As legislation continues to move swiftly through the Florida Legislature to allow increased governmental use of drones, Florida’s fire chiefs are seeking to get on board.
On Tuesday the House Agriculture and Natural Resources Appropriations Subcommittee took up, and swiftly approved, HB 659, which would allow use of drones by Florida wildlife and forestry officials for two purposes: to monitor invasive species encroachment on public lands, and to help manage and fight wildfires.
The latter purpose came by way of an amendment introduced and tacked on Tuesday. The provision is identical to one added to the Senate counterpart of the bill in a Senate committee hearing on Monday.
At both stops, the Florida Fire Chiefs’ Association spoke up with an “us too” request, citing the same rationales for drones’ use in structure fires that had been cited for the wildfires amendment: that the aerial camera devices could help firefighters understand what is going on with the fires, and that the drones could help improve safety for firefighters at the scene.
“The fire chiefs are interested in pursuing an amendment that would allow the firefighters to use drones in their jobs of firefighting,” said Lealman Fire Control District Division Chief and Fire Marshal Jim Millican, representing the Florida Fire Chiefs Association. “With that, we look forward to working with Rep. [Jason] Fischer on some proposed language at the next committee stop.”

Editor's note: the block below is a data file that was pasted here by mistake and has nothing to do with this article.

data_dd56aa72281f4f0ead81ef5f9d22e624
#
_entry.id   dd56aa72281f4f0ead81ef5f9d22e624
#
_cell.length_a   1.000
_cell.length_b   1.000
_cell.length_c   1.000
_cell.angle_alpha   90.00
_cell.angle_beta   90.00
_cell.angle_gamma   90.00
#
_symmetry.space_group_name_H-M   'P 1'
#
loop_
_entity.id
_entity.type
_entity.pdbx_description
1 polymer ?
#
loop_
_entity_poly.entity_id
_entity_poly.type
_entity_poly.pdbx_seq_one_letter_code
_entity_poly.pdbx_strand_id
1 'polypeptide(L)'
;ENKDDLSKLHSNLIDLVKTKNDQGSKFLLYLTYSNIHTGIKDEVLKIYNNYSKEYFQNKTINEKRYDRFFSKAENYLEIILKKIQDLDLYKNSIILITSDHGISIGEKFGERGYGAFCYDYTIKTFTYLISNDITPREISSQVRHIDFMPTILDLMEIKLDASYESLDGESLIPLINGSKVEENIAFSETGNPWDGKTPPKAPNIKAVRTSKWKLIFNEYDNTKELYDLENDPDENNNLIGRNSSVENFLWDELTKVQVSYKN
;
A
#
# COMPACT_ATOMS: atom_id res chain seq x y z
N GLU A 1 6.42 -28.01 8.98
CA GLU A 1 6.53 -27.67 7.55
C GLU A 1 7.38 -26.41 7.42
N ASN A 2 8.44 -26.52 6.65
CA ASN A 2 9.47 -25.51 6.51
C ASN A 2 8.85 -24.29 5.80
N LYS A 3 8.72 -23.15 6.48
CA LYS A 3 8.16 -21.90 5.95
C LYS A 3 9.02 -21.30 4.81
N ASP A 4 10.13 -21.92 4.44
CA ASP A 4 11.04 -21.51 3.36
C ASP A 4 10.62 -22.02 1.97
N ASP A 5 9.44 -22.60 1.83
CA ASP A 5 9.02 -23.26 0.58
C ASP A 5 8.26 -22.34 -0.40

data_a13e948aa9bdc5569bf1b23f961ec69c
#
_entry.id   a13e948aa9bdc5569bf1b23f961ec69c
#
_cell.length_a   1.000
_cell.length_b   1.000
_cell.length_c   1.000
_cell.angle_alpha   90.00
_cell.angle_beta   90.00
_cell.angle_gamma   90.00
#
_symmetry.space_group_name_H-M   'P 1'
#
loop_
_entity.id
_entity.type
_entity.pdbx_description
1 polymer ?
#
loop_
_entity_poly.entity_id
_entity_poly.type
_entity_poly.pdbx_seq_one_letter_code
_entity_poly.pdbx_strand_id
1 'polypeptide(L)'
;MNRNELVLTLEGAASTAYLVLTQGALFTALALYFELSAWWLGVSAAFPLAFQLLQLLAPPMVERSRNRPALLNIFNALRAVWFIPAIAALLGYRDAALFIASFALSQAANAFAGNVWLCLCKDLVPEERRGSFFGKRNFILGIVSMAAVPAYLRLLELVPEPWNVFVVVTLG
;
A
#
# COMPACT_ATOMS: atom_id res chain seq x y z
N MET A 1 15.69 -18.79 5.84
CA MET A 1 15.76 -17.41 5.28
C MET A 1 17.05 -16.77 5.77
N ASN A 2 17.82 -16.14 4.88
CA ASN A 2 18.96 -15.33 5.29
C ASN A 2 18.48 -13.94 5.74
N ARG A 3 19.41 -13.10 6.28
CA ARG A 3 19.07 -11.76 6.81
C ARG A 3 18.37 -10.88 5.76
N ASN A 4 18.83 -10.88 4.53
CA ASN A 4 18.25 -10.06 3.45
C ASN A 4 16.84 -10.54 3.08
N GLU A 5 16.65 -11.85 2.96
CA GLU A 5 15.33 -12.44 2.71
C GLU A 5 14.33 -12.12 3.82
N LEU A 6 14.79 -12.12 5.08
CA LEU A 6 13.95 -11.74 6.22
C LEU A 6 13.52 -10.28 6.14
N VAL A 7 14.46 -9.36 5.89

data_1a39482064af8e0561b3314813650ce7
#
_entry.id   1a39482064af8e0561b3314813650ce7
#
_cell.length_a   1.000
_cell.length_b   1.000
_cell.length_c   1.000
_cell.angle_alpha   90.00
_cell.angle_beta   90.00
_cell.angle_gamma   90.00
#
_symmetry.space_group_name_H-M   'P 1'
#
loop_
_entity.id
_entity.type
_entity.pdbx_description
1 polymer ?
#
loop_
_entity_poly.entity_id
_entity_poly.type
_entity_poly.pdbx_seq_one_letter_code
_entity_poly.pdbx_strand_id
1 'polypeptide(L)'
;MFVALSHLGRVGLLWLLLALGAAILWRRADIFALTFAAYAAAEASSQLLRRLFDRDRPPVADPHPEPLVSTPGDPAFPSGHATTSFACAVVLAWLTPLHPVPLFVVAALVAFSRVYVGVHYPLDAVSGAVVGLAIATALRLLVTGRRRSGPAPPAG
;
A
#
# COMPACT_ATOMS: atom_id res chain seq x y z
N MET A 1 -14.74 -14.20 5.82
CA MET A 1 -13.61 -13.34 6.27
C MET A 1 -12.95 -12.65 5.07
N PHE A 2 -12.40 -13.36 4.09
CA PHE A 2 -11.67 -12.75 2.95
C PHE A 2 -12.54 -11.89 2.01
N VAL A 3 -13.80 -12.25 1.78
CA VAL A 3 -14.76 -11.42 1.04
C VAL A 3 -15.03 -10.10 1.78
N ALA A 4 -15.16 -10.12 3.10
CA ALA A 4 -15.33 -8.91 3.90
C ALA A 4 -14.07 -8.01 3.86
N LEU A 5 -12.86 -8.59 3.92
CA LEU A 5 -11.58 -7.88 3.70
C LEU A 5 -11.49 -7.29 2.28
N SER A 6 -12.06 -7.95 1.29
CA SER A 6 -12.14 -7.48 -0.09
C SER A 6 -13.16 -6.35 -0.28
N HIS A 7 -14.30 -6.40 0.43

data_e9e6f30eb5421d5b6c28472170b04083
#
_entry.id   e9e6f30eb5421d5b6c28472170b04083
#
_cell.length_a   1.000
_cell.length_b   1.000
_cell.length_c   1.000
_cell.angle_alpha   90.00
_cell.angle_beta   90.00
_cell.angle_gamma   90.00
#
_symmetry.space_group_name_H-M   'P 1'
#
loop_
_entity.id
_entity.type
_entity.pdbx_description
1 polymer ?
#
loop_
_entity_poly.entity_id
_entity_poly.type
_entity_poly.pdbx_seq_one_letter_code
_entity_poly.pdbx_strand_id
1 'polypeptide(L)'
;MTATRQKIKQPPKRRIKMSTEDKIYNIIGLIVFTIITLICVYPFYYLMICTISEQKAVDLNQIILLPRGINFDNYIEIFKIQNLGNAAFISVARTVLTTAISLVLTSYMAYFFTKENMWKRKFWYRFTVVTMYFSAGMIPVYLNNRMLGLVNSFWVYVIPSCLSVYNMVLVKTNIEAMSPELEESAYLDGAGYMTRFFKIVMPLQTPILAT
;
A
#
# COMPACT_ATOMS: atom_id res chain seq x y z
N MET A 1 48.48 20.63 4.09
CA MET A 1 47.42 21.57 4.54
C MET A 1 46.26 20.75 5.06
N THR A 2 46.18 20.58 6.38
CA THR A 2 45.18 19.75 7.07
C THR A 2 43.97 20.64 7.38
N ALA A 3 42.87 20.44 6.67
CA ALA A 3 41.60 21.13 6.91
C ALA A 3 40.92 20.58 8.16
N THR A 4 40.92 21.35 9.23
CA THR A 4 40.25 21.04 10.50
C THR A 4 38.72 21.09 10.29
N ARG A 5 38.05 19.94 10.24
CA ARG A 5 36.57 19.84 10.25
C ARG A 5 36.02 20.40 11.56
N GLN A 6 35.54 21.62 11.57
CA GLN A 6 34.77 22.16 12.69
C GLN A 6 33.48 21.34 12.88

On Monday, Florida Fire Chiefs’ Association Executive Director Ray Colburn sought “consideration” for drones use in fire and rescue operations, though he was less clear about making any specific requests for an amendment.
It was not immediately clear Tuesday whether Fischer, sponsor of HB 659, or Sen. Ben Albritton, sponsor of SB 822, might be open to the fire chiefs’ request of expansion through amendments of the bills’ purpose, to suit firefighters. Fischer, a Republican from Jacksonville, missed the House committee meeting Tuesday, so Republican Rep. Lawrence McClure of Dover stepped in for him to present the bill. In Monday’s Senate Committee on Governmental Oversight and Accountability hearing, Albritton, a Bartow Republican, did not address Colburn’s comments.
Both bills have one more committee stop. HB 659 must go to the House State Affairs Committee and SB 822 still has to go before the Senate Rules Committee.
The initial purpose of the bills was to allow state wildlife and forestry officials to use drones to track pythons, lygodium and other invasive species causing havoc throughout Florida, often deep in the bush of Florida’s natural areas.
So far, both Fischer and Albritton have run the bills with care, stressing that their intention is for a very limited expansion of drones use by the government.